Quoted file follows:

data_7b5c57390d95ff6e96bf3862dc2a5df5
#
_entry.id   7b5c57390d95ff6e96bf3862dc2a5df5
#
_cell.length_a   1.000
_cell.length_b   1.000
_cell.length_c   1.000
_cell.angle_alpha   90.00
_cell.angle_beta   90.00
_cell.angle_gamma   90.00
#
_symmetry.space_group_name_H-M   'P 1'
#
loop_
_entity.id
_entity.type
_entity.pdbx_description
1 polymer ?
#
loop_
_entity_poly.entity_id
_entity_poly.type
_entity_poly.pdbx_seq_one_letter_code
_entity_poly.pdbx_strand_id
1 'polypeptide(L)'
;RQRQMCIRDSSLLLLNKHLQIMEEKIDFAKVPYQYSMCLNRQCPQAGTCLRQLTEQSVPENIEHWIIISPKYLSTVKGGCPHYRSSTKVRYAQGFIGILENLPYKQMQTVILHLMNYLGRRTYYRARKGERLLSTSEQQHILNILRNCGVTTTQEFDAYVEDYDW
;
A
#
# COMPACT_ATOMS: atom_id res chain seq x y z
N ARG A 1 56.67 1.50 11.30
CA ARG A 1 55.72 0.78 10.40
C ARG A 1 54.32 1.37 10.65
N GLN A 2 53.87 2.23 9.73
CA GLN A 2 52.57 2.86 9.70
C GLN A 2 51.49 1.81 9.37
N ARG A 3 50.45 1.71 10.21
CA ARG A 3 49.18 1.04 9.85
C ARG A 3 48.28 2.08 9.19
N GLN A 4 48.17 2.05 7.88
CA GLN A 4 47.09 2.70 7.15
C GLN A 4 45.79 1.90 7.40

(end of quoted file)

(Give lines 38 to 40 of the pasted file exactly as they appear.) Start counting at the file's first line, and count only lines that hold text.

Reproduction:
CA ARG A 3 49.18 1.04 9.85
C ARG A 3 48.28 2.08 9.19
N GLN A 4 48.17 2.05 7.88